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Focused Listing directs students’ attention to a relevant term, name, or concept from a particular lesson or class session and asks them to list several ideas closely related to that focal point. It is helpful to quickly determine what learners recall as the essential points of a particular topic.
Use it when you want...
- To assess how well students can describe central points in a lesson,
- To illuminate the connections students make between topics or
- To help students learn to focus attention and improve recall, mainly when you introduce a large amount of new information.
What students will need
- There are no special requirements for this approach
The following workflow is meant to guide how to facilitate a Focused Listing learning activity within a classroom.
- Decide when the activity will occur (before, during, or after a relevant lesson). Use the results to gauge the best starting point, make midpoint corrections, or measure the class’s progress in learning one specific element of the course content.
- Select a topic or concept that the class has just studied or will study and describe it in a word or phrase.
- Write that word or phrase at the top of a sheet of paper as a heading of related terms critical to understanding that topic.
- Determine a time and item limit.
- Based on the time and item limit set, test it by making a list of words and phrases you can recall related to and subsumed by your heading.
- Review your list, looking for any items you may have left out.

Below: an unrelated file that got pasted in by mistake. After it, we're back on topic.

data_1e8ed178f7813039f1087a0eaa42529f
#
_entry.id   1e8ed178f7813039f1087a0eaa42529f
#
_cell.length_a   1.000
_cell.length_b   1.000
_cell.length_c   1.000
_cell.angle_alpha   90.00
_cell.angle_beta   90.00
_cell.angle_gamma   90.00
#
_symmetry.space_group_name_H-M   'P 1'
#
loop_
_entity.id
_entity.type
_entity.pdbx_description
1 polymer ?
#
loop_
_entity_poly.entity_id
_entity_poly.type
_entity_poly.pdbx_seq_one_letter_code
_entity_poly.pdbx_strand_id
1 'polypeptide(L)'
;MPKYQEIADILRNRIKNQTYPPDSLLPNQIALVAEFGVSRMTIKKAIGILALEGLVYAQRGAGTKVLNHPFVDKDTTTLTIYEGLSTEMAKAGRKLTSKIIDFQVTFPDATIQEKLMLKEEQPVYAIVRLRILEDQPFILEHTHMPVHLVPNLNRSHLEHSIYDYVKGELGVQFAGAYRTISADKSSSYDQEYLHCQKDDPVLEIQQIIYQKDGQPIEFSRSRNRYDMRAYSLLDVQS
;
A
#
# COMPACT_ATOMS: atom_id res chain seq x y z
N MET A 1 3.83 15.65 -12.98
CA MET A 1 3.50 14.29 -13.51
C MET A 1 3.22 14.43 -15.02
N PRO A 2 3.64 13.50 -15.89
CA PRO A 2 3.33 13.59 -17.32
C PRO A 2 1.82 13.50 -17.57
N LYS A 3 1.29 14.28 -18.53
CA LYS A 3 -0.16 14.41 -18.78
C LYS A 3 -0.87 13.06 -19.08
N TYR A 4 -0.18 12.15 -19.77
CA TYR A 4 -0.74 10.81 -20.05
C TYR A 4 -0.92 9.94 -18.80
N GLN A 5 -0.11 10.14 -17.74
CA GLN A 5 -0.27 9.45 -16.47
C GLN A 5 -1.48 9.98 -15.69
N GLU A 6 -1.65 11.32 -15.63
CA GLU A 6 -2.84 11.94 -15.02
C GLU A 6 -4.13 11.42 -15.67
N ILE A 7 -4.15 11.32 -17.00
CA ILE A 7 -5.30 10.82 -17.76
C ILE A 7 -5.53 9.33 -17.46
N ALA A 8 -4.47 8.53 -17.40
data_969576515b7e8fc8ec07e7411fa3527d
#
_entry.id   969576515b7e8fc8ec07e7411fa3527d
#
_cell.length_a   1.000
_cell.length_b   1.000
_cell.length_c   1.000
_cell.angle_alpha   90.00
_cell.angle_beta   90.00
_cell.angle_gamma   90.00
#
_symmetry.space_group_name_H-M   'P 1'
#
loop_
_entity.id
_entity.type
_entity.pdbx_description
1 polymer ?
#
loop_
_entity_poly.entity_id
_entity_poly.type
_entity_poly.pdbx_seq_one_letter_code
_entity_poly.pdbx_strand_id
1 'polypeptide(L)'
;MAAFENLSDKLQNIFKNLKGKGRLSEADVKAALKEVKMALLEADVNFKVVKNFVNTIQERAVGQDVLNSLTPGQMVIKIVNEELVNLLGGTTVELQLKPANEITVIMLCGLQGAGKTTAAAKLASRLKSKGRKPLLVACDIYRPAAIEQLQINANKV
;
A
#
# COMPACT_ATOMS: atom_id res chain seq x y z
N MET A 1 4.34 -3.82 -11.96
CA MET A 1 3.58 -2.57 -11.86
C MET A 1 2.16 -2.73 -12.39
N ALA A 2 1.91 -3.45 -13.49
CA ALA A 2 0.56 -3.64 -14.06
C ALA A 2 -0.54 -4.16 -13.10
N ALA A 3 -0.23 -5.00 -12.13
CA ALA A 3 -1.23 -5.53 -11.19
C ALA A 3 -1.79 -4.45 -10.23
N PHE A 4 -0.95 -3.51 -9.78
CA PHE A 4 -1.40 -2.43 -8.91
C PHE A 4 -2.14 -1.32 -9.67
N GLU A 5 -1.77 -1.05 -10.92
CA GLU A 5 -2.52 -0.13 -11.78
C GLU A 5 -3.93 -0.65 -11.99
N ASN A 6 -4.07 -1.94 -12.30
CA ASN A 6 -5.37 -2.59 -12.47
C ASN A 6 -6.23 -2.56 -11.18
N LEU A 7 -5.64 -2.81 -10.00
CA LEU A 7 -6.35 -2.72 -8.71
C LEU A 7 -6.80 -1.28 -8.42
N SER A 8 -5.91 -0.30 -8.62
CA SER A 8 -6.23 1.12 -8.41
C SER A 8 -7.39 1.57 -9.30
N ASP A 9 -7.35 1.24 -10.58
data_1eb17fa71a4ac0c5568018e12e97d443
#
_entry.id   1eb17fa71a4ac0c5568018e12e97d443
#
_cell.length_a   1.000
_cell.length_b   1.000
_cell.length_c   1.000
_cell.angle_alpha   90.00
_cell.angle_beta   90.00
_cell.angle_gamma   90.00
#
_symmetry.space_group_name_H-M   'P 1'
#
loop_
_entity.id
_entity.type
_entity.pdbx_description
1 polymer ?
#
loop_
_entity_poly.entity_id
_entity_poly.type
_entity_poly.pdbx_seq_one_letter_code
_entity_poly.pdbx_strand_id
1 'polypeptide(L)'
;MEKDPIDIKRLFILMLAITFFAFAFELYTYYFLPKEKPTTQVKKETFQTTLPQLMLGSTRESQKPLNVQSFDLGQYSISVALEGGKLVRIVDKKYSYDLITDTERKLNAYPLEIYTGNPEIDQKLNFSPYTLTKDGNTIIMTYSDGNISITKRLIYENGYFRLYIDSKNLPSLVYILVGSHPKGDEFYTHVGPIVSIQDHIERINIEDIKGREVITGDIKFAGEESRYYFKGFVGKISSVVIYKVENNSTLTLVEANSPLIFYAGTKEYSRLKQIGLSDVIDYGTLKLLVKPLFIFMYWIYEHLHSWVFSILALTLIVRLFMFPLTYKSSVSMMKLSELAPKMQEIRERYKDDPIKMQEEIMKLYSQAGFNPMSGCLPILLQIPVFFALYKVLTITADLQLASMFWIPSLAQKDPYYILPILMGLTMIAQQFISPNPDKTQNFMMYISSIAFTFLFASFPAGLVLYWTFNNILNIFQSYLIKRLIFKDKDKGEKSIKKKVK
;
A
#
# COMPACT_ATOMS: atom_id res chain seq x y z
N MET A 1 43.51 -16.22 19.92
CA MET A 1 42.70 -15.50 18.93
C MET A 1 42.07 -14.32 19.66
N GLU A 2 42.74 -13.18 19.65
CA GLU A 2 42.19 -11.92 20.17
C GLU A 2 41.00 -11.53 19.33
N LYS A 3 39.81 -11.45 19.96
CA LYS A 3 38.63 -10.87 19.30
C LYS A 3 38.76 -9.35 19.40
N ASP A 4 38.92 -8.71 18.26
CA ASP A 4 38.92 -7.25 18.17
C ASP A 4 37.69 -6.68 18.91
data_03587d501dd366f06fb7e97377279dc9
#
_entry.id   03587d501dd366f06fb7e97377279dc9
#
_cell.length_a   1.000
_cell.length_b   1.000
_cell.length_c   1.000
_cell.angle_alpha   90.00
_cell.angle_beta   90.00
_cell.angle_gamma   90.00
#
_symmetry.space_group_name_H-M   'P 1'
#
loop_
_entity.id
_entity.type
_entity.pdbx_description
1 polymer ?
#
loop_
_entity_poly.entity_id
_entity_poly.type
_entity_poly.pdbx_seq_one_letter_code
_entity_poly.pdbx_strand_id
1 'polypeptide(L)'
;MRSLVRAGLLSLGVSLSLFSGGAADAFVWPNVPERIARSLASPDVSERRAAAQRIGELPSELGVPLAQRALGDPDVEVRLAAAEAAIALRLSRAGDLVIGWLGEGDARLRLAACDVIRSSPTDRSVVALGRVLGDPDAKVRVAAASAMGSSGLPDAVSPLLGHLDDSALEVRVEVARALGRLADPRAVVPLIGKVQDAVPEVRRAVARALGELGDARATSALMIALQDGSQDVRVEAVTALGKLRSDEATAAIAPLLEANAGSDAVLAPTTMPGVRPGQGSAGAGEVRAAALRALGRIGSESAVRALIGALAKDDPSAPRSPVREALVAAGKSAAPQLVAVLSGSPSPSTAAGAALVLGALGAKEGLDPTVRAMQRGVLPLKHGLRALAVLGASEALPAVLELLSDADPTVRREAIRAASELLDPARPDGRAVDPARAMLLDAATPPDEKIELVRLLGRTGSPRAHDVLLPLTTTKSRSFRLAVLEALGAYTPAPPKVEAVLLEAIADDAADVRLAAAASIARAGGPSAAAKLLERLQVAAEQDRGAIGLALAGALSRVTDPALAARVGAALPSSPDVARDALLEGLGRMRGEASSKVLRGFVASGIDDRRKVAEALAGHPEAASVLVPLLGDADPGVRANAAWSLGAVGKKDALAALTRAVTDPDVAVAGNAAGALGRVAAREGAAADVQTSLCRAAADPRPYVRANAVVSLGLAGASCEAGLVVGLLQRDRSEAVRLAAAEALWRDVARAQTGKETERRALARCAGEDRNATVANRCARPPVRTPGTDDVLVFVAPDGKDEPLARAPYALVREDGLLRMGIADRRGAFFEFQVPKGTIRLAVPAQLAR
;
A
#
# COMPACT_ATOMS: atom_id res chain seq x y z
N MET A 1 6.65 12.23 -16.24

- Present the topic to students and ask them to create their own list.
- Give students a time limit for their responses.
- Ask students to share their lists with the class.
- Review and synthesize results. Use results to guide another activity in response.
- Review the outcomes of the activity.
Accessibility and Room Considerations
In Investments: Finance / Management, the professor used Focused Listing after an introductory lecture on stocks. He asked his fifty students to list and quickly define five to seven fundamental concepts related to stocks. He allowed the class ten minutes since they wrote brief definitions and listed ideas they recalled. Reading quickly through the student responses after class, he found that more than half of the students had listed and adequately defined at least three of the six concepts; some had included other essential and valid concepts that were not on his list. At the following class meeting, the professor gave a printed list of some of the best definitions and reviewed the three fundamental concepts from his list that most students had not included. The experience led him to begin each session by writing on the whiteboard several key concepts and terms that students should focus on throughout the lecture (Angelo 127).
Over the years, the professor in Introductory Physics for Non-science Majors found that many first-year students had problems with the specialized vocabulary used in the course. To respond to this challenge, she developed a Focused Listing activity to assess her students' knowledge of critical terminology and to raise their awareness of the information and concepts represented by those terms. On the first day of class, she handed out a half-sheet of paper and asked students to create a list of five words or phrases that define work in physics. She collected the responses. After class, she reviewed the responses and sorted them into three piles: 1) those that do at least a reasonably good job defining work in physics, 2) confuse work in physics with work in everyday life, and 3) all other responses. She pulls out some examples to quote in her following lecture. She explains and differentiates the work's distinct but easily confusable meanings: the everyday and the scientific. Throughout the semester, she uses Focused Listing to assess and help students learn key concepts, such as mass, velocity, energy, impulse, and momentum (Angelo 127).
Angelo, Thomas A., and K. Patricia Cross. Classroom Assessment Techniques: a Handbook for College Teachers. Jossey-Bass, 1993. pp. 126-131.